We forget that throughout the 1980s, opinion polls showed that Indians liked the Emergency and wanted it back. (By the 1990s, pollsters had stopped asking about the Emergency).
While we come to optimistic conclusions about the Indian love for democracy, we forget many of the realities of the Emergency era.
Captain, our Captain: The Emergency also mirrored the yearning many Indians had for a 'strong leader'. (Photo: India Today)
- We forget that in the cities at least, there was very little obvious public dissatisfaction with the Emergency — people were happy that the trains ran on time.
- After a brief phase when newspapers resented censorship, most fell in line and followed a policy of self-censorship — it took a few months but readers stopped regarding it as odd or unusual that the Opposition was hardly ever mentioned, except in negative terms. Even when journalists were arrested, their colleagues did not necessarily stand up for them. Kuldip Nayar, then India’s most famous journalist, told me that while he was in jail, his colleagues would cross the street to avoid meeting his wife.
- The so-called checks and balances on the Executive failed completely. The President signed what he was told to sign and the Supreme Court went along with everything the government wanted. It can be easy to manipulate our institutions if you know where the pressure points are.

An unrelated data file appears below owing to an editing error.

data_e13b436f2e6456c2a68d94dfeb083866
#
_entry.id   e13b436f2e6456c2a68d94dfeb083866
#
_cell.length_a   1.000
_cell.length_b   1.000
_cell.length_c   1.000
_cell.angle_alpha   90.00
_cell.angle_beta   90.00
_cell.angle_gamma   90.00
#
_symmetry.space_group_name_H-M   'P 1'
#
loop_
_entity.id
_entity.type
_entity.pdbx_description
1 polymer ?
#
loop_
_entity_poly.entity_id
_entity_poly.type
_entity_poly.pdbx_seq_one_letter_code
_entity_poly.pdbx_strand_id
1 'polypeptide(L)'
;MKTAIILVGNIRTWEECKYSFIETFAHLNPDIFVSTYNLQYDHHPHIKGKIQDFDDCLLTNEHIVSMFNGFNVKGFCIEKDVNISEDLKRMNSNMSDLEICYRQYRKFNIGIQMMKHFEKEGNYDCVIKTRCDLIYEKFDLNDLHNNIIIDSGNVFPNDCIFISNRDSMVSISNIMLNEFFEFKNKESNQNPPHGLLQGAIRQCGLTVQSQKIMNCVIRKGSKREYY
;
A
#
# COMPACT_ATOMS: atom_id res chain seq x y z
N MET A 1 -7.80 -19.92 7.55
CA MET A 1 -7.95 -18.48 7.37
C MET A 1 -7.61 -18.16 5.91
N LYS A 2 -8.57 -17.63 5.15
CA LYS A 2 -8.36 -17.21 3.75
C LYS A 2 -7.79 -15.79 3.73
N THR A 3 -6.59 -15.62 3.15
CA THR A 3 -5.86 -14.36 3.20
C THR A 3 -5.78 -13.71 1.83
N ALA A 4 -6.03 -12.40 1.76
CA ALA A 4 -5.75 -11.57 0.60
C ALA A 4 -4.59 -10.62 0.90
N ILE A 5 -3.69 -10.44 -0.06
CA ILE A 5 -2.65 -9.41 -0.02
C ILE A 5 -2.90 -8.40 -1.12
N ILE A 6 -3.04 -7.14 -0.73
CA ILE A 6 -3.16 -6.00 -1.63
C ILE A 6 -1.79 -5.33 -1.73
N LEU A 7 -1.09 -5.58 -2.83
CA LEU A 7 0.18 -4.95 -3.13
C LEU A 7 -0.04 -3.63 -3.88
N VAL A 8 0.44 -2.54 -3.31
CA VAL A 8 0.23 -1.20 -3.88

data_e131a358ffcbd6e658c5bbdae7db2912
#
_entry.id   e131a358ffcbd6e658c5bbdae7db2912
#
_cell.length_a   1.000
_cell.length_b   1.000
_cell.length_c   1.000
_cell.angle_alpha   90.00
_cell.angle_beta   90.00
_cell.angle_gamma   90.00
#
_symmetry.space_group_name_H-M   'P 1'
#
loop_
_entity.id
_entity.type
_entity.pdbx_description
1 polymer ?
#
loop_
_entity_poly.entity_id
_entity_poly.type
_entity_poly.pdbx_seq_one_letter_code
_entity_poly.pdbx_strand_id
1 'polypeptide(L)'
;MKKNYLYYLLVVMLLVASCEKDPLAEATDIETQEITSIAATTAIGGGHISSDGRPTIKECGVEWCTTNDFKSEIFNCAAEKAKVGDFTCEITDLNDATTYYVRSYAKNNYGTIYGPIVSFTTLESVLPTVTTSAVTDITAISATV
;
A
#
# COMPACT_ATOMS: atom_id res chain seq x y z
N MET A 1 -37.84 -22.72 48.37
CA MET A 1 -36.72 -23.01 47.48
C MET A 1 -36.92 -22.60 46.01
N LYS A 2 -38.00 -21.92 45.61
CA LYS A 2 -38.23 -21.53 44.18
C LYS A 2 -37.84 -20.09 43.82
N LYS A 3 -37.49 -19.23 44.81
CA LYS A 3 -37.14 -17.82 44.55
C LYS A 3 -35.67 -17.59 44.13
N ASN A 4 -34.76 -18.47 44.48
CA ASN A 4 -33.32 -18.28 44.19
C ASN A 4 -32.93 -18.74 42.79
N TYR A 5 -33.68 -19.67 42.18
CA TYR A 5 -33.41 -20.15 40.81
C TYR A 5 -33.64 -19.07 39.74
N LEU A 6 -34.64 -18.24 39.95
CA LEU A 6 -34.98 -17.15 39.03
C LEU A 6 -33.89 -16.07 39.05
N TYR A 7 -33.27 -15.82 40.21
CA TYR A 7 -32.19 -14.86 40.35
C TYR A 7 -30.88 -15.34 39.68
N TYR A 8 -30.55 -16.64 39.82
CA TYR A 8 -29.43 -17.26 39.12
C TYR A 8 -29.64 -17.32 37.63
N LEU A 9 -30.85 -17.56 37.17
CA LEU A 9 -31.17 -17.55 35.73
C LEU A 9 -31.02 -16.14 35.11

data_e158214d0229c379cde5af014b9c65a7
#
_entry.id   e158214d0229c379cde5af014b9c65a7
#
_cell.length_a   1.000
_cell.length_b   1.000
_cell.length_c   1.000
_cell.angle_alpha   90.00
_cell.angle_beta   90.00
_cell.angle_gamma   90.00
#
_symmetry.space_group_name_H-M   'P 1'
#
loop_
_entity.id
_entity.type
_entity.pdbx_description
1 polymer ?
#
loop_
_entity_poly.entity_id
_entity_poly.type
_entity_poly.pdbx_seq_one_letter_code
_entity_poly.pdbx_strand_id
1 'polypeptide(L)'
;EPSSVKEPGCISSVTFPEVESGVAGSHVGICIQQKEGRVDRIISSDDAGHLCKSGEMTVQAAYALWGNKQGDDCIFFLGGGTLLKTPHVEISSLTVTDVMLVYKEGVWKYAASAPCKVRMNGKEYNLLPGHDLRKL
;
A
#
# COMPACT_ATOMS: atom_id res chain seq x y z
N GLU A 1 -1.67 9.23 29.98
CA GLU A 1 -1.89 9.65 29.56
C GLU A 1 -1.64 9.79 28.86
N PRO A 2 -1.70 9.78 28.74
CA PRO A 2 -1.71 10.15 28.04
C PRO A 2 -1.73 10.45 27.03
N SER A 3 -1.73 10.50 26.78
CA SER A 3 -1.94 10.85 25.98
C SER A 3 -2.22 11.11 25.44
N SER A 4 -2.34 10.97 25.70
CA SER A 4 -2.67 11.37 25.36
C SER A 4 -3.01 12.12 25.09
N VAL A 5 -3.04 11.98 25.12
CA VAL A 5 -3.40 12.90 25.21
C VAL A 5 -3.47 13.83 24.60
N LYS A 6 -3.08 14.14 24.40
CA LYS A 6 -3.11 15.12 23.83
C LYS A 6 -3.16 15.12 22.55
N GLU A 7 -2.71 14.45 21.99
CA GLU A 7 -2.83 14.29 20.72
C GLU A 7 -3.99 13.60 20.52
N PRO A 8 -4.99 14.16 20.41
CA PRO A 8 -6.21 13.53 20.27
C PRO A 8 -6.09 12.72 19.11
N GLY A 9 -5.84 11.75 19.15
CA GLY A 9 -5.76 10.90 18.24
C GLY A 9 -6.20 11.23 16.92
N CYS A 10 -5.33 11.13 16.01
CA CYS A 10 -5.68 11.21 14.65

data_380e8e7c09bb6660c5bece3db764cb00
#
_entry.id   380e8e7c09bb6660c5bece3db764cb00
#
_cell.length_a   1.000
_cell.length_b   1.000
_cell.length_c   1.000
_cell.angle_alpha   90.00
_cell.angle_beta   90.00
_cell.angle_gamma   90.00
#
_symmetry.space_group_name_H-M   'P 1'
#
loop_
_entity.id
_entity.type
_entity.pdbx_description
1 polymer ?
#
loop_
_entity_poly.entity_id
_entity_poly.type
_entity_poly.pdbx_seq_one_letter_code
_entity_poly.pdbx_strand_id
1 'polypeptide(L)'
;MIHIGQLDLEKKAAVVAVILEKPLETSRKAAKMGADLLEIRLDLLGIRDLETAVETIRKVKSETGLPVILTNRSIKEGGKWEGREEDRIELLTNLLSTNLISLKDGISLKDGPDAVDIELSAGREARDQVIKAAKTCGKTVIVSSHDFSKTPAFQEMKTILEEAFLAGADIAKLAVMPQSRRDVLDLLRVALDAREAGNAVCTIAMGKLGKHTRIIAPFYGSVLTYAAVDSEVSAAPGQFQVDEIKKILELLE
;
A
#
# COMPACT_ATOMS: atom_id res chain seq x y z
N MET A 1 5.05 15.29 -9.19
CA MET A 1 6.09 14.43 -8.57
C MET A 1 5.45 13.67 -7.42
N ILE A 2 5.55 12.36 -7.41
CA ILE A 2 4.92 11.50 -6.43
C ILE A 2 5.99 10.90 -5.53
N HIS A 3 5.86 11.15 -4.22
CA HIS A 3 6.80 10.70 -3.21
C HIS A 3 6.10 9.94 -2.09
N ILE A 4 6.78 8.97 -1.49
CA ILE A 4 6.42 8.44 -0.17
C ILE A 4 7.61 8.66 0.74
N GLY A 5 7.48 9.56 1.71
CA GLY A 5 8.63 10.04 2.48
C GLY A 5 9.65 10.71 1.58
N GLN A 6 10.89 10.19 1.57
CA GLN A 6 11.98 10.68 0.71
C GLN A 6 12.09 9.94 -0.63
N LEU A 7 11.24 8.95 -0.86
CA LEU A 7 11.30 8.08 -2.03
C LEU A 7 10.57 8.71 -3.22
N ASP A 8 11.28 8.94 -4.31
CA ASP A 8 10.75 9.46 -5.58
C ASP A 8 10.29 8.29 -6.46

- Very little that Mrs Gandhi did during the Emergency was against the law — the Constitution of India allowed the state to suspend civil liberties. Some of what Mrs Gandhi did has now been outlawed by later amendments but the basic authoritarian structure remains in the Constitution: it has few protections for individual liberties and focuses instead on the rights of groups. The vast repressive power of the Indian state is intact.
- The lasting legacy of the Emergency was dynasty. Till Sanjay entered politics and pulled his Doon School friends into the party, the Congress had respected those who had come up through the ranks.
Sanjay broke that tradition.